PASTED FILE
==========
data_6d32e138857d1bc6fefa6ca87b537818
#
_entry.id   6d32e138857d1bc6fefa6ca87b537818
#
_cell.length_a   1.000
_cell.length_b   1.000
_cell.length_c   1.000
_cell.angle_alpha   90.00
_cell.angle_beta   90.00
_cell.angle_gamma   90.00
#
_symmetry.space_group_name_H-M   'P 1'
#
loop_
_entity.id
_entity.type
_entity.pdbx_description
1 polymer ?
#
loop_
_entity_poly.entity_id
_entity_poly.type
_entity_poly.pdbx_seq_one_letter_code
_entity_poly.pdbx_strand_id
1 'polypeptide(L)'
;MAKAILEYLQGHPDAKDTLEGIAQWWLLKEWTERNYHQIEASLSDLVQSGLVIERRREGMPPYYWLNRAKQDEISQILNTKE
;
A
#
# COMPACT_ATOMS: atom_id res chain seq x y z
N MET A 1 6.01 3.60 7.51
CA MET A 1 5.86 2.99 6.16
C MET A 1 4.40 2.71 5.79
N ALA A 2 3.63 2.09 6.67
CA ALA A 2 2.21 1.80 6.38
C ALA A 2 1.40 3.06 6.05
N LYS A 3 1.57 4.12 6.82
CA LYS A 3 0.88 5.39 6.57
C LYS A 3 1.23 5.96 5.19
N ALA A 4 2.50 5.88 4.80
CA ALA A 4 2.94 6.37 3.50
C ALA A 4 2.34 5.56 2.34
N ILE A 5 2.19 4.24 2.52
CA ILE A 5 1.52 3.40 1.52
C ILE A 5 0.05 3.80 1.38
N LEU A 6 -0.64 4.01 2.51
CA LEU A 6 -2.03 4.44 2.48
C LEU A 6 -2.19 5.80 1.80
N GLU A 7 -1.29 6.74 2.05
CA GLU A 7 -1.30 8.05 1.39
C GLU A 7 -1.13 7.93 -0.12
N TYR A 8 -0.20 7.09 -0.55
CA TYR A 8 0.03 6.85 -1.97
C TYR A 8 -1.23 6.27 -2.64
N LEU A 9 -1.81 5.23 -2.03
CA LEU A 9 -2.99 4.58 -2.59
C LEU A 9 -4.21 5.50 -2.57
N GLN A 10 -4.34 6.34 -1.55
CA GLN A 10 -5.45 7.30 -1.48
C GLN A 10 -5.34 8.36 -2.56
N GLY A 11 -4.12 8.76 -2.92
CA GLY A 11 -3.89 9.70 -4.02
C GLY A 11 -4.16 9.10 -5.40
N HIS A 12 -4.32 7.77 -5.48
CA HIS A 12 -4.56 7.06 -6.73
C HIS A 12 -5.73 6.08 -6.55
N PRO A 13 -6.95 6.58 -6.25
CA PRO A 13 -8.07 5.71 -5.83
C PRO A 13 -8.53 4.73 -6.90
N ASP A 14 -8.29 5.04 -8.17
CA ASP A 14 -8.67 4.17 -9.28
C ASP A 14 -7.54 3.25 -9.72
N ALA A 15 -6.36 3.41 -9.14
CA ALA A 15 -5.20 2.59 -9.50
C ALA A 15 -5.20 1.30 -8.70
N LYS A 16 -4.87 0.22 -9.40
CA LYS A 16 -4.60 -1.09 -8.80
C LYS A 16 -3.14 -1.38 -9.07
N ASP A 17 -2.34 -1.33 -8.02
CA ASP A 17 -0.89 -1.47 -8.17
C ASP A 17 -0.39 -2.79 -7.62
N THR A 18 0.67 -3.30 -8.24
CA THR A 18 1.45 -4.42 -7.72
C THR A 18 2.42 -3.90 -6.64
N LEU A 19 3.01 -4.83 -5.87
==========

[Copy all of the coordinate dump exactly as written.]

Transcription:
data_6d32e138857d1bc6fefa6ca87b537818
#
_entry.id   6d32e138857d1bc6fefa6ca87b537818
#
_cell.length_a   1.000
_cell.length_b   1.000
_cell.length_c   1.000
_cell.angle_alpha   90.00
_cell.angle_beta   90.00
_cell.angle_gamma   90.00
#
_symmetry.space_group_name_H-M   'P 1'
#
loop_
_entity.id
_entity.type
_entity.pdbx_description
1 polymer ?
#
loop_
_entity_poly.entity_id
_entity_poly.type
_entity_poly.pdbx_seq_one_letter_code
_entity_poly.pdbx_strand_id
1 'polypeptide(L)'
;MAKAILEYLQGHPDAKDTLEGIAQWWLLKEWTERNYHQIEASLSDLVQSGLVIERRREGMPPYYWLNRAKQDEISQILNTKE
;
A
#
# COMPACT_ATOMS: atom_id res chain seq x y z
N MET A 1 6.01 3.60 7.51
CA MET A 1 5.86 2.99 6.16
C MET A 1 4.40 2.71 5.79
N ALA A 2 3.63 2.09 6.67
CA ALA A 2 2.21 1.80 6.38
C ALA A 2 1.40 3.06 6.05
N LYS A 3 1.57 4.12 6.82
CA LYS A 3 0.88 5.39 6.57
C LYS A 3 1.23 5.96 5.19
N ALA A 4 2.50 5.88 4.80
CA ALA A 4 2.94 6.37 3.50
C ALA A 4 2.34 5.56 2.34
N ILE A 5 2.19 4.24 2.52
CA ILE A 5 1.52 3.40 1.52
C ILE A 5 0.05 3.80 1.38
N LEU A 6 -0.64 4.01 2.51
CA LEU A 6 -2.03 4.44 2.48
C LEU A 6 -2.19 5.80 1.80
N GLU A 7 -1.29 6.74 2.05
CA GLU A 7 -1.30 8.05 1.39
C GLU A 7 -1.13 7.93 -0.12
N TYR A 8 -0.20 7.09 -0.55
CA TYR A 8 0.03 6.85 -1.97
C TYR A 8 -1.23 6.27 -2.64
N LEU A 9 -1.81 5.23 -2.03
CA LEU A 9 -2.99 4.58 -2.59
C LEU A 9 -4.21 5.50 -2.57
N GLN A 10 -4.34 6.34 -1.55
CA GLN A 10 -5.45 7.30 -1.48
C GLN A 10 -5.34 8.36 -2.56
N GLY A 11 -4.12 8.76 -2.92
CA GLY A 11 -3.89 9.70 -4.02
C GLY A 11 -4.16 9.10 -5.40
N HIS A 12 -4.32 7.77 -5.48
CA HIS A 12 -4.56 7.06 -6.73
C HIS A 12 -5.73 6.08 -6.55
N PRO A 13 -6.95 6.58 -6.25
CA PRO A 13 -8.07 5.71 -5.83
C PRO A 13 -8.53 4.73 -6.90
N ASP A 14 -8.29 5.04 -8.17
CA ASP A 14 -8.67 4.17 -9.28
C ASP A 14 -7.54 3.25 -9.72
N ALA A 15 -6.36 3.41 -9.14
CA ALA A 15 -5.20 2.59 -9.50
C ALA A 15 -5.20 1.30 -8.70
N LYS A 16 -4.87 0.22 -9.40
CA LYS A 16 -4.60 -1.09 -8.80
C LYS A 16 -3.14 -1.38 -9.07
N ASP A 17 -2.34 -1.33 -8.02
CA ASP A 17 -0.89 -1.47 -8.17
C ASP A 17 -0.39 -2.79 -7.62
N THR A 18 0.67 -3.30 -8.24
CA THR A 18 1.45 -4.42 -7.72
C THR A 18 2.42 -3.90 -6.64
N LEU A 19 3.01 -4.83 -5.87